My Gram, as far as I know, didn't know much about autism. It wasn't something that plagued her, her children, or her grand children's generations. It was not even on my family's radar.
The only connection between my grandmother and autism is this: My gram came with me to each of the twins well baby appointments their first year. I needed her to hold the first baby after his shots so I could hold the second baby for his. She was happy to come for the outing and to help out.
She'd say "Horrors! Why do they have to have so many shots?!" I would roll my eyes privately.
I don't remember if she came to the 15 month appointment. The one that changed everything. But every other one she was there, comforting one of my sons and helping me maneuver through twin well baby visits.
My grandma loved babies. She had three daughters, six grandchildren, and six great grandchildren. She was a daycare provider to many. A foster mother to 27 babies over the years.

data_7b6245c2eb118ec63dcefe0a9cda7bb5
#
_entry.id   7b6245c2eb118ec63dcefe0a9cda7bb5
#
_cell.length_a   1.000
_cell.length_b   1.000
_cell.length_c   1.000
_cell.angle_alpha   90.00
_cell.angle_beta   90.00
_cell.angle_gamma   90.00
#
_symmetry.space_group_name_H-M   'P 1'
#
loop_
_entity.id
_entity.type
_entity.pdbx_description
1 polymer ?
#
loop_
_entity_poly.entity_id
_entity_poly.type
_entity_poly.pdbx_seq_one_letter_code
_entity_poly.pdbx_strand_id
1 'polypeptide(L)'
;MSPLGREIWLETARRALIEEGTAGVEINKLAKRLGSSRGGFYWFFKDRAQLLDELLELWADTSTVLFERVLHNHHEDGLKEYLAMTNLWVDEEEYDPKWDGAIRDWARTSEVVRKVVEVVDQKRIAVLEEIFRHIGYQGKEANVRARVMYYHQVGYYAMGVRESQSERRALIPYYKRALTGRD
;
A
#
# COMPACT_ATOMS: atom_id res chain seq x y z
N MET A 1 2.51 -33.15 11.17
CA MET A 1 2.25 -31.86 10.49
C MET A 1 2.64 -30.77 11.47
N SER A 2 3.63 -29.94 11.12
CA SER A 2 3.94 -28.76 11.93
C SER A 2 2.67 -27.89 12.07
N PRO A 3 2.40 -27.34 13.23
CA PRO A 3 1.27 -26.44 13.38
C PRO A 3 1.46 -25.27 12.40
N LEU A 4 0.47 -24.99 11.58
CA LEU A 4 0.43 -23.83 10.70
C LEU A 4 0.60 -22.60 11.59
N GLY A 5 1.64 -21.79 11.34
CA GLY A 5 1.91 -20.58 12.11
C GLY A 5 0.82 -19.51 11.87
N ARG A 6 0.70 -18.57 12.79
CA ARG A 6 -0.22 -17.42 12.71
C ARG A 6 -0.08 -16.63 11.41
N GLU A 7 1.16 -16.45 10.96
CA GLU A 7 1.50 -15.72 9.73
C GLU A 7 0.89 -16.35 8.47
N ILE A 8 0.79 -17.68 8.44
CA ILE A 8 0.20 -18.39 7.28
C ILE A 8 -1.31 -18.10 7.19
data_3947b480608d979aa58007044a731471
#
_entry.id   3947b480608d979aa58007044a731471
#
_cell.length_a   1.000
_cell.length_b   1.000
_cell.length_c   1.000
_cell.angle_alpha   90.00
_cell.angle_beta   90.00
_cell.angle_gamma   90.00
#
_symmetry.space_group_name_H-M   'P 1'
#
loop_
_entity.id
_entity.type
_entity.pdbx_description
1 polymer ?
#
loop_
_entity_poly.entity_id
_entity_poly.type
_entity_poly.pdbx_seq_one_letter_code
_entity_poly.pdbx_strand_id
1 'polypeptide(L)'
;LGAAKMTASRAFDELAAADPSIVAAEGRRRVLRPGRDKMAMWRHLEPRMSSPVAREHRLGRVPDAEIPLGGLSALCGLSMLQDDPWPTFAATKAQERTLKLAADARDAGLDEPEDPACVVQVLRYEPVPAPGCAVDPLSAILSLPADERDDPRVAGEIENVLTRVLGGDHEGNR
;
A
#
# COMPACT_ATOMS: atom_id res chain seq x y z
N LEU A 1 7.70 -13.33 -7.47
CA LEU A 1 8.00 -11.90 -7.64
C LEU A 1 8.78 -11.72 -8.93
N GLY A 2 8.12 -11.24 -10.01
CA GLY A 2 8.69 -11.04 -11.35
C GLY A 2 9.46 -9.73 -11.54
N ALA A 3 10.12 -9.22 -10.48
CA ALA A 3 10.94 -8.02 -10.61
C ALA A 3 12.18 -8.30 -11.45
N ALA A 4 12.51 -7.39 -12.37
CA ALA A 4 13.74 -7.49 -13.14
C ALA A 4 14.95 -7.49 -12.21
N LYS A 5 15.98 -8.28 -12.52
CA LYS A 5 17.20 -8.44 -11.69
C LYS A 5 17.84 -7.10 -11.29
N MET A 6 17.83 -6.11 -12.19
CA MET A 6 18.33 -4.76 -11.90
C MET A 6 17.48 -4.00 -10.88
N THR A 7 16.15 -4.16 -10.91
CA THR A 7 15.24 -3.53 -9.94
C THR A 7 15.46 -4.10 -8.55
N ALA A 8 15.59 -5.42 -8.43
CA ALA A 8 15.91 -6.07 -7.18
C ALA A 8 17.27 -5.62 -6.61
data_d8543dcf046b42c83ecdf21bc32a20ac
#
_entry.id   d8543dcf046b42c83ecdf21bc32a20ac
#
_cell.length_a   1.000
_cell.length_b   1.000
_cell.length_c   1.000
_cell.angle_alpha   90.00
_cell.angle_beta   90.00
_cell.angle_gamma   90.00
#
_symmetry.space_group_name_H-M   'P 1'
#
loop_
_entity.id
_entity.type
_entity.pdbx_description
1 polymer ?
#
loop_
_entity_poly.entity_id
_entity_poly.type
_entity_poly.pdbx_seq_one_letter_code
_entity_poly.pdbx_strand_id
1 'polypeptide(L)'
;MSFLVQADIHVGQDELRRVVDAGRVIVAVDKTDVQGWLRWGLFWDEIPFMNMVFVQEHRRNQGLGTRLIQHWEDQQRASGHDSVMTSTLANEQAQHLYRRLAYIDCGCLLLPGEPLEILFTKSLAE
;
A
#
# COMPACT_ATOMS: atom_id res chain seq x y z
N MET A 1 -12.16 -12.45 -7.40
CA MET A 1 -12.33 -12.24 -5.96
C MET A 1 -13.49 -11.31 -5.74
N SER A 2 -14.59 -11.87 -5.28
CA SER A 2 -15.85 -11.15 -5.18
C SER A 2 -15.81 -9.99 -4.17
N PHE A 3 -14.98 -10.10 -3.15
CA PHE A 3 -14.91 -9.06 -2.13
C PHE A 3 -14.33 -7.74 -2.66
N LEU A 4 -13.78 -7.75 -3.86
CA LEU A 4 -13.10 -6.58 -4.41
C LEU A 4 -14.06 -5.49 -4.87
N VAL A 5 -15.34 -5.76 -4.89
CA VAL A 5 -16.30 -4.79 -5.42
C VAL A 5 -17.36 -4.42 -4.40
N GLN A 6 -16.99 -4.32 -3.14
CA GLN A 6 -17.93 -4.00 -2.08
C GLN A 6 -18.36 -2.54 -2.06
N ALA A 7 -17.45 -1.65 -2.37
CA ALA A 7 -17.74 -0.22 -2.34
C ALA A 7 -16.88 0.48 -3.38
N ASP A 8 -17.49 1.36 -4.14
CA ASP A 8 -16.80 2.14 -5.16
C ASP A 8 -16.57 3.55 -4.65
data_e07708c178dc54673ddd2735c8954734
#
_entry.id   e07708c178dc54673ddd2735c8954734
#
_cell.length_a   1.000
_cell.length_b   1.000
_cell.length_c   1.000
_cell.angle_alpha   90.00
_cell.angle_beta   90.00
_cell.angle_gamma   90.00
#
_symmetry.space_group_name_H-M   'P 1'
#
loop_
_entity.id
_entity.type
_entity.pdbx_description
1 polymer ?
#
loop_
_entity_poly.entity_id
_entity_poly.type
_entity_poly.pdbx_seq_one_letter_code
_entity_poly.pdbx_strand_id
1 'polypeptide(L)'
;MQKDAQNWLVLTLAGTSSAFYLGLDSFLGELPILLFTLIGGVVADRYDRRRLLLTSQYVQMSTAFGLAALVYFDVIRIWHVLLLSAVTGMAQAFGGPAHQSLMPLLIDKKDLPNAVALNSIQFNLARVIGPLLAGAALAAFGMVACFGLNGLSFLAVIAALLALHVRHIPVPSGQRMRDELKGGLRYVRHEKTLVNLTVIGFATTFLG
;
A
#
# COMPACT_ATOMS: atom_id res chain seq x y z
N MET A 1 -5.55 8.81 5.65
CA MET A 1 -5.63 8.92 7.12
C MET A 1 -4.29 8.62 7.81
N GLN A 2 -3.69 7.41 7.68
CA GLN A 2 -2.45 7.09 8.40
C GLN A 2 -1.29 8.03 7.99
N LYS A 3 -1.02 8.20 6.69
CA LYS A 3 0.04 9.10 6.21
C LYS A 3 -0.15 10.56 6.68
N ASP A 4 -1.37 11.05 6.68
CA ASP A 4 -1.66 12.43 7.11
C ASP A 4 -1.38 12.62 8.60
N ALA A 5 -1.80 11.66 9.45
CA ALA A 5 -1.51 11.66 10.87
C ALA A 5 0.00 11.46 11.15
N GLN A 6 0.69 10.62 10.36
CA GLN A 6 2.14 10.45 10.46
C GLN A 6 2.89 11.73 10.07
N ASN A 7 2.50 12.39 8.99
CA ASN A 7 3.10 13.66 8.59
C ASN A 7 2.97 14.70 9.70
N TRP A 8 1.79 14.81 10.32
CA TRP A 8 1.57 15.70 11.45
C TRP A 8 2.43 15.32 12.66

She would be appalled at what has happened to my babies.
I told her, at Christmas last year, that Andrew has autism. We didn't have a formal diagnosis yet but he had just passed his hearing test, so we knew we had ruled out the only other option. It was still so new that it hurt to say it.
She was confused, she couldn't believe it. Autism? In this healthy happy boy that she knew? I never brought it up again, and I am sure she didn't remember.
Another thing I am sure of though, is that if she were here, really here, she would be my biggest cheerleader as I fight this uphill battle to recover him.
And goodness, who better to look to for how I should love this child to health? Her unconditional love is weaved into my heart and it is so easy, therefore, for me to wholeheartedly love and accept this boy. Which is the very foundation for healing him, in SonRise.
What did she do when we screwed up? Loved us more. What did she do when we were sad or mad? Loved us more. No matter what we did or said she had more love to show. In her love, we thrived.
And now we must carry it on.